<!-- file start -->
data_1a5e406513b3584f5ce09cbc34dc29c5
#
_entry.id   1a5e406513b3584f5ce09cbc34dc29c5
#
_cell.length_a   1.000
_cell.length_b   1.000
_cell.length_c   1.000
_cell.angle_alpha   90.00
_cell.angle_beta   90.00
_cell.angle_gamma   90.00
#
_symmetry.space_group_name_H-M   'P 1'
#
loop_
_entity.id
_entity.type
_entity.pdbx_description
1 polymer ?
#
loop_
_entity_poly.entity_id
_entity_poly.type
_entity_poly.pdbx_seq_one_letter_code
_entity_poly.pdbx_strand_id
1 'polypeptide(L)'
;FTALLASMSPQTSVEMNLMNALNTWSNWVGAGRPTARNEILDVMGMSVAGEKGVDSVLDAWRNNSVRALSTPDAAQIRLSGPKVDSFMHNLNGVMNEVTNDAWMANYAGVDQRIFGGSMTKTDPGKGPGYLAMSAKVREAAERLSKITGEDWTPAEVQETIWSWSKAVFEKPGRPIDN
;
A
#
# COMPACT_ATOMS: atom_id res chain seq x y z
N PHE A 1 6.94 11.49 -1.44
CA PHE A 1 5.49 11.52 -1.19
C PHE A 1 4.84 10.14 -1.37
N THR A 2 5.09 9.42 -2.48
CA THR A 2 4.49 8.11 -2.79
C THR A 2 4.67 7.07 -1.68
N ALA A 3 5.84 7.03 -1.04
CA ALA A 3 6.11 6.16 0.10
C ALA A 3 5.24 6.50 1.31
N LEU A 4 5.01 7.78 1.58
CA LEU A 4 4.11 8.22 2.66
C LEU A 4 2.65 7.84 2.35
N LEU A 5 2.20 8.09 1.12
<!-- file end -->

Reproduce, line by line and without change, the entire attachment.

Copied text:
data_1a5e406513b3584f5ce09cbc34dc29c5
#
_entry.id   1a5e406513b3584f5ce09cbc34dc29c5
#
_cell.length_a   1.000
_cell.length_b   1.000
_cell.length_c   1.000
_cell.angle_alpha   90.00
_cell.angle_beta   90.00
_cell.angle_gamma   90.00
#
_symmetry.space_group_name_H-M   'P 1'
#
loop_
_entity.id
_entity.type
_entity.pdbx_description
1 polymer ?
#
loop_
_entity_poly.entity_id
_entity_poly.type
_entity_poly.pdbx_seq_one_letter_code
_entity_poly.pdbx_strand_id
1 'polypeptide(L)'
;FTALLASMSPQTSVEMNLMNALNTWSNWVGAGRPTARNEILDVMGMSVAGEKGVDSVLDAWRNNSVRALSTPDAAQIRLSGPKVDSFMHNLNGVMNEVTNDAWMANYAGVDQRIFGGSMTKTDPGKGPGYLAMSAKVREAAERLSKITGEDWTPAEVQETIWSWSKAVFEKPGRPIDN
;
A
#
# COMPACT_ATOMS: atom_id res chain seq x y z
N PHE A 1 6.94 11.49 -1.44
CA PHE A 1 5.49 11.52 -1.19
C PHE A 1 4.84 10.14 -1.37
N THR A 2 5.09 9.42 -2.48
CA THR A 2 4.49 8.11 -2.79
C THR A 2 4.67 7.07 -1.68
N ALA A 3 5.84 7.03 -1.04
CA ALA A 3 6.11 6.16 0.10
C ALA A 3 5.24 6.50 1.31
N LEU A 4 5.01 7.78 1.58
CA LEU A 4 4.11 8.22 2.66
C LEU A 4 2.65 7.84 2.35
N LEU A 5 2.20 8.09 1.12